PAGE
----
It was fussing with my garden and plants that kept the anxiety, depression, and emotional pain at bay. Unlike other garden bloggers, my gardening was more of a circular activity with no clear end in mind. (This is why there are no posts on other garden blogs about my garden. There’s really not much to see and what you do see is all unfinished.) Most of my gardening was taking place internally. That’s really all I could do and I was happy doing it. After all, I was technically disabled and I’m not ashamed of that fact. I did the best that I could do.


Stunning Hosta ‘Designer Genes’ plants from Sebright Gardens.

For many years, all I could do was crawl around because my legs were so swollen I couldn’t stand up so clearly I wasn’t rehab-ing and making a garden paradise. I was incessantly re-weeding and never getting far. Internally, my mind was marching on and ordering more and more seeds. At least it was in that realm I got somewhere and I’m still going to work with seeds a great deal as I move forward now.


Quincy Mercurio Carbone out on the back roof. Our little man is only 7 months old now but he’s quite large due to his being half Maine Coon.

This adjustment period has been troubling and uncomfortable but working so much has filled me both with personal satisfaction and a kind of pride too often denied to those who are disabled or handicapped. It feels wonderful to be able to take care of myself and not feel like a burden to others. It also gives me the space to step back and look at the people I’ve surrounded myself with both in real life and online. I’m actively able to establish better friendships now with those who’ve been able to give of themselves. I’m filled with gratitude and thankfulness for the few who really stepped up. I owe them so much and it’s my turn to give back.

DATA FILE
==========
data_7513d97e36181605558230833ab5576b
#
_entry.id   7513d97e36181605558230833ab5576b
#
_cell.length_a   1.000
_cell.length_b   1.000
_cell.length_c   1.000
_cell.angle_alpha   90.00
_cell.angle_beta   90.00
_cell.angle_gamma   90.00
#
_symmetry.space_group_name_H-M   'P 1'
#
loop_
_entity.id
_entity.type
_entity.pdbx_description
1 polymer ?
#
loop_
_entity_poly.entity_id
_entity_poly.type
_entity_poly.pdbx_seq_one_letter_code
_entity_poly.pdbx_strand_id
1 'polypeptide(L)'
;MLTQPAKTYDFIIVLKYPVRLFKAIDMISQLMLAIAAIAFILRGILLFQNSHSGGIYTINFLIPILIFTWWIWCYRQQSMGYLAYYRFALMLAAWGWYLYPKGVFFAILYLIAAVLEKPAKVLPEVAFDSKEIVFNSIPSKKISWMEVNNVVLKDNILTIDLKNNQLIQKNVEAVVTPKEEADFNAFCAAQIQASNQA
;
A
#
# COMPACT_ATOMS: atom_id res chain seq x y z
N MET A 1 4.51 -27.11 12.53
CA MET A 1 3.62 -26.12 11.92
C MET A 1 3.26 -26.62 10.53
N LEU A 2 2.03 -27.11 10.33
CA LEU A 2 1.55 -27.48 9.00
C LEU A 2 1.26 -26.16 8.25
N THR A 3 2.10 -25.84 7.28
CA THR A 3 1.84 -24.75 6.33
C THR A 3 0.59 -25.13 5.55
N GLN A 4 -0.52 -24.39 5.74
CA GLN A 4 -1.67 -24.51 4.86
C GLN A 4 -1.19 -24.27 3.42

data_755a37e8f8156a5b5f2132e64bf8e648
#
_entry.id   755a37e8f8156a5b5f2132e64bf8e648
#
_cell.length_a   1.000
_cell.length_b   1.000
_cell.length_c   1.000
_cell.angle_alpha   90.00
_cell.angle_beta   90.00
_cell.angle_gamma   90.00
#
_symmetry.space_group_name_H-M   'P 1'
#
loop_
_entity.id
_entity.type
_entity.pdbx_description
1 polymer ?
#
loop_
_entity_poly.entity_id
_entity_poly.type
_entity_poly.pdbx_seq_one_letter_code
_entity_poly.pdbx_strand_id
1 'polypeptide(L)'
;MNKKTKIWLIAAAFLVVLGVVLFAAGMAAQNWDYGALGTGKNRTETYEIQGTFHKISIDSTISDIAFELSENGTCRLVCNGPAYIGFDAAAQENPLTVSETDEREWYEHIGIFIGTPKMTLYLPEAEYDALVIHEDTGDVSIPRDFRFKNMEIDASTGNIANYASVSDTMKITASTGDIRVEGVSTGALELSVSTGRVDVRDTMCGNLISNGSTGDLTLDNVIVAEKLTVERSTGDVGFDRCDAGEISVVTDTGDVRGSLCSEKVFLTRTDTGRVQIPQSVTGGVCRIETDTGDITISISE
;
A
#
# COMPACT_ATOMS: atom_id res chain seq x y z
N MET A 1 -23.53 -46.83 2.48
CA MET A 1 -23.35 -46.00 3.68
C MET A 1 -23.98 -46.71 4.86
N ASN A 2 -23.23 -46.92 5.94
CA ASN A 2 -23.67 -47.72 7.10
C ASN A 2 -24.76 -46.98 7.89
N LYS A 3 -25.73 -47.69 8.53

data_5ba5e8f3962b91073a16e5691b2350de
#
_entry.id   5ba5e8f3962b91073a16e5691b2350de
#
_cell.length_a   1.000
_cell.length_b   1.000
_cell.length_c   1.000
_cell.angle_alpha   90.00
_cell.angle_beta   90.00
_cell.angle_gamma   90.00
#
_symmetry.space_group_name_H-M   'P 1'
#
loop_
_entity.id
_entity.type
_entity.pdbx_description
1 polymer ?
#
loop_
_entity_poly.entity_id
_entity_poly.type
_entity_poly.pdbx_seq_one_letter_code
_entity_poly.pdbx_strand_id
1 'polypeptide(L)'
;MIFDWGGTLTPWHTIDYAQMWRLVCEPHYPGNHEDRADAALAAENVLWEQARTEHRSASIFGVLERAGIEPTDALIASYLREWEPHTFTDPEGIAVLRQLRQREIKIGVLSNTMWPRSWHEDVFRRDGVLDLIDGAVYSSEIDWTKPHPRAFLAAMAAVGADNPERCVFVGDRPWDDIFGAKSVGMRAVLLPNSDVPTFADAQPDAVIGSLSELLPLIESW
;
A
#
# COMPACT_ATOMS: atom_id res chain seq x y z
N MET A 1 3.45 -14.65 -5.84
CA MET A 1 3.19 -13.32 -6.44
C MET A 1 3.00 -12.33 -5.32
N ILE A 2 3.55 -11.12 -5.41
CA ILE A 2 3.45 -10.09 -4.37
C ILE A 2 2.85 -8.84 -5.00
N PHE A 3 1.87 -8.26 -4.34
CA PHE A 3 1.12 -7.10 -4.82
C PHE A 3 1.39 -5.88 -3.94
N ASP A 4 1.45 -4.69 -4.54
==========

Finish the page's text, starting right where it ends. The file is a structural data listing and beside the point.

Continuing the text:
Our 3 black cats enjoying their first fresh catnip of the season. (From l to right: Quincy, Mona, and Maurice.)

My relationship with the garden has had to change and adjust because I’m not the woman I was just a year ago. When I stepped away from blogging, I had to reexamine that too.


My husband’s new FIAT. Nothing brings back memories of your childhood in Italy quite like one of these.

The blog will go on and I hope to be posting regularly from now on. Sure, I’ll probably continue to be more personal than your average garden blogger, and if you don’t like it, move on. I’m convinced that gardens are made by their people and that their people and their stories matter. This is what my blog has always been about, but sadly, I didn’t get out enough to engage in other POVs. I’m convinced now it’s time to reengage with some more challenging and varied content.